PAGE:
The history of human evolution has been rewritten after scientists discovered that Europe was the birthplace of mankind, not Africa.
Currently, most experts believe that our human lineage split from apes around seven million years ago in central Africa, where hominids remained for the next five million years before venturing further afield.
But two fossils of an ape-like creature which had human-like teeth have been found in Bulgaria and Greece, dating to 7.2 million years ago.
Alt: 7.2 million-year-old hominin remains discovered in the Balkans
Analysis of a 3.3 million-year-old fossil skeleton reveals the most complete spinal column of any early human relative, including vertebrae, neck and rib cage. The findings, published this week in the Proceedings of the National Academy of Sciences, indicate that portions of the human spinal structure that enable efficient walking motions were established millions of years earlier than previously thought.
Archaeologists from the Scottish University have spent more than seven years painstakingly recovering and preserving everyday objects that indigenous Yup’ik people used to survive and to celebrate life – in a race against the clock before melting ice and raging winter storms reclaim the Nunalleq archaeological site.
A huge camp which was home to thousands of Vikings as they prepared to conquer England in the late ninth century has been uncovered by archaeologists.
Face-to-face, a human and a chimpanzee are easy to tell apart. The two species share a common primate ancestor, but over millions of years, their characteristics have morphed into easily distinguishable features.
Amanda Feilding used to take lysergic acid diethylamide every day to boost creativity and productivity at work before LSD, known as acid, was made illegal in 1968. During her downtime, Feilding, who now runs the Beckley Foundation for psychedelic research, would get together with her friends to play the ancient Chinese game of Go, and came to notice something curious about her winning streaks.
“I found that if I was on LSD and my opponent wasn’t, I won more games,”
The criminalization of drug use has a negative effect on efforts to prevent and treat people with HIV, suggests a review of published research conducted by the Johns Hopkins Bloomberg School of Public Health and the University of British Columbia.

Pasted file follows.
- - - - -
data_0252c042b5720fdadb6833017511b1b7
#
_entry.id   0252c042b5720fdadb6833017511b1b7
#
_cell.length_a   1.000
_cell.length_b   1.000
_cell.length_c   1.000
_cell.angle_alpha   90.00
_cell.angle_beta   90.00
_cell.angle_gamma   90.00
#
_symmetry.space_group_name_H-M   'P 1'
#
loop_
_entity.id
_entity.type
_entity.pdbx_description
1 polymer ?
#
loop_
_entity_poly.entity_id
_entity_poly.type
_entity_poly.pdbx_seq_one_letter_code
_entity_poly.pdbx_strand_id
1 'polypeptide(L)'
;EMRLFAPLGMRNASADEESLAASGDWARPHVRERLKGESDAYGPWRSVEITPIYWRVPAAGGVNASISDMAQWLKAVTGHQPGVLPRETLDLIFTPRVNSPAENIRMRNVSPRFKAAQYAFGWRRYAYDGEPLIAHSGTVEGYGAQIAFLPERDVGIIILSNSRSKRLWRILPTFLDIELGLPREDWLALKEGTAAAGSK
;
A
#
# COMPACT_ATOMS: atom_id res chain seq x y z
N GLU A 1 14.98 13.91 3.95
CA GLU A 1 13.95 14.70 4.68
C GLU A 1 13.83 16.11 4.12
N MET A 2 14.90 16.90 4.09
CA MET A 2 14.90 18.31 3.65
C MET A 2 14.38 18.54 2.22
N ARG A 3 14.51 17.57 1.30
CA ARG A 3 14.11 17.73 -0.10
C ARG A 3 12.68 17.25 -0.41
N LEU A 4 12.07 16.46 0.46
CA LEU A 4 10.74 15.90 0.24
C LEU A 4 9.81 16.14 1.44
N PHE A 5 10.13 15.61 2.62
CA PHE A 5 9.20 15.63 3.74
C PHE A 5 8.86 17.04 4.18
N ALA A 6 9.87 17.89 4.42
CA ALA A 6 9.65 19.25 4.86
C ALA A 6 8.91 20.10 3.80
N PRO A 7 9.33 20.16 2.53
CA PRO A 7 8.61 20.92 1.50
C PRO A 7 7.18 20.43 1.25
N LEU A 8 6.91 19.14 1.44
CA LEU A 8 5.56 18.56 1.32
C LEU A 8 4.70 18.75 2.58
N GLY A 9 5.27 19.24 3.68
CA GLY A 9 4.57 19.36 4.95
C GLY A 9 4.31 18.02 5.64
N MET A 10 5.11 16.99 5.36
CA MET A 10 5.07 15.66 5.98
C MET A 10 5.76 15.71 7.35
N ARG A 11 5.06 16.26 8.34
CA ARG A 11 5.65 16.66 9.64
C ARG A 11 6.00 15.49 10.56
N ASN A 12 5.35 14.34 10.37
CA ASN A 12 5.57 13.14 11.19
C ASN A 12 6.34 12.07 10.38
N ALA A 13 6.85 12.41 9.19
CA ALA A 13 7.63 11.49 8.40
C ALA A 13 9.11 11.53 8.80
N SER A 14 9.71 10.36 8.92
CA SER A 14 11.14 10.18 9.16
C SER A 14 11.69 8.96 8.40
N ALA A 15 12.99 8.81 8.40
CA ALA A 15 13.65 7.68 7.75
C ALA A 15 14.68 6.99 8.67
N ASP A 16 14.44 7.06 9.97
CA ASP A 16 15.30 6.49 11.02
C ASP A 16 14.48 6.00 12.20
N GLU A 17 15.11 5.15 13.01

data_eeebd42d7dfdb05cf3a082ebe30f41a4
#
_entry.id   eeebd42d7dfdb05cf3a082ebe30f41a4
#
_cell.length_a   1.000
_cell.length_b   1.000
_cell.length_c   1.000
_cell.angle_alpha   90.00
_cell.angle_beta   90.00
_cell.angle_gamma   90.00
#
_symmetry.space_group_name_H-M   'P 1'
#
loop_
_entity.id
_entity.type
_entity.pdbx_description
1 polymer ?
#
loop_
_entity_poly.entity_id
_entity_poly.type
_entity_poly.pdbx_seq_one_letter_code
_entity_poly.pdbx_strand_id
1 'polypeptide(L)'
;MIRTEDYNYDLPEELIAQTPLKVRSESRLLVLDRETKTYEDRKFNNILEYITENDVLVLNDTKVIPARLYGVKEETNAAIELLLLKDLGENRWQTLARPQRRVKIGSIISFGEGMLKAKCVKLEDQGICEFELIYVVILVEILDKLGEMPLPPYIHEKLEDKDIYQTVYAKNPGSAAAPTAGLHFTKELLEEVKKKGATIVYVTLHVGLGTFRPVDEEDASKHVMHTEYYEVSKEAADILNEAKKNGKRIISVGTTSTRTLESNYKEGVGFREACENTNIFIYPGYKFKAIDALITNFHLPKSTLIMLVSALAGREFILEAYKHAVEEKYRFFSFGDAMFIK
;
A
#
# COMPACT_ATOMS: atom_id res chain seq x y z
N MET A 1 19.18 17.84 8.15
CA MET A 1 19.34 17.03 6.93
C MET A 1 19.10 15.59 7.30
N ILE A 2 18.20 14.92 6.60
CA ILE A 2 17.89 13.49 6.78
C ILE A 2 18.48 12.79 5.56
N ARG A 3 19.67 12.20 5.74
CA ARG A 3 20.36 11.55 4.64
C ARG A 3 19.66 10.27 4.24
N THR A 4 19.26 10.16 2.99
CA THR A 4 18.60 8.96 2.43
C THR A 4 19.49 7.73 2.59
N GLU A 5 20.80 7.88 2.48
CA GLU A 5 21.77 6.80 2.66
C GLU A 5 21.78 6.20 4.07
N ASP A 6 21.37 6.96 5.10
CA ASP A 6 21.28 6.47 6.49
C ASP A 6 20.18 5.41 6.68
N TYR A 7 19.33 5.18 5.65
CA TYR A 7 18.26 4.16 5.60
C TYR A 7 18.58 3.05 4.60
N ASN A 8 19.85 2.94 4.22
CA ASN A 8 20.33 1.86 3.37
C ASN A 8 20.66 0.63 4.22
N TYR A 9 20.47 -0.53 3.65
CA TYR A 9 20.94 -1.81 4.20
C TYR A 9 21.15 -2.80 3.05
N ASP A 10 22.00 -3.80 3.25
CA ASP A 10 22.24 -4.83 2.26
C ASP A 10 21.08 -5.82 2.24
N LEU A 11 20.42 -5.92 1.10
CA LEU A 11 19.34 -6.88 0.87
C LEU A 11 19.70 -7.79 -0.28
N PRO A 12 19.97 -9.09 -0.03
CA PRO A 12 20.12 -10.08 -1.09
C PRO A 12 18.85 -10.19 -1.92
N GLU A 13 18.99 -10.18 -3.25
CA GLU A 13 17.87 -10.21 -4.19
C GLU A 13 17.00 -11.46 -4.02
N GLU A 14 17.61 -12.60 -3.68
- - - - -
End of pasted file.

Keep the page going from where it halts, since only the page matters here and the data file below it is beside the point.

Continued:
Having a guided psychedelic experience may be a powerful treatment for depression, anxiety, and addiction. A new review of clinical trials suggests that psilocybin-assisted therapy has the potential to help alleviate a variety of psychiatric disorders.
Related: The Quest to Cure One Man’s Depression with Ayahuasca
A new study of near-death experiences (NDEs) has given a scientific footing to the oft-reported effect of the experience feeling ‘more real than real’ (e.g. ‘‘My death experience is more real to me than life”; ‘‘It was more real than real: absolute reality”; ‘‘I have no doubt that this experience was real. It was vastly more real than anything we experience here”.)
You feel somebody is looking at you, but you don’t know why. The explanation lies in some intriguing neuroscience and the study of a strange form of brain injury.
Theresa May is planning to introduce huge regulations on the way the internet works, allowing the government to decide what is said online.
“Some people say that it is not for government to regulate when it comes to technology and the internet,” it states. “We disagree.”
At its I/O ’17 conference this week, Google shared details of its AutoML project, an artificial intelligence that can assist in the creation of other AIs. By automating some of the complicated process, AutoML could make machine learning more accessible to non-experts.
Humans have accidentally created a protective bubble around Earth by using very low frequency (VLF) radio transmissions to contact submarines in the ocean. It sounds nuts, but according to recent research published in Space Science Reviews, underwater communication through VLF channels has an outer space dimension.
Related: NASA mission uncovers a dance of electrons in space
The majority of antimatter that pervades the Milky Way may come from clashing remnants of dead stars, a new study finds.
The work may solve a 40-year-old astrophysics mystery, the study’s researchers said.
A remarkable new image reveals the teething pains of an entire planetary system
Humans have cataloged the star Fomalhaut for at least two thousand years without knowing it as anything more than the 18th brightest stellar object in the night sky.
Scientists have revealed that some of Earth’s atmosphere may have been brought to the planet by comets billions of years ago.
The mystery of how the Earth’s atmosphere was formed has long baffled scientists.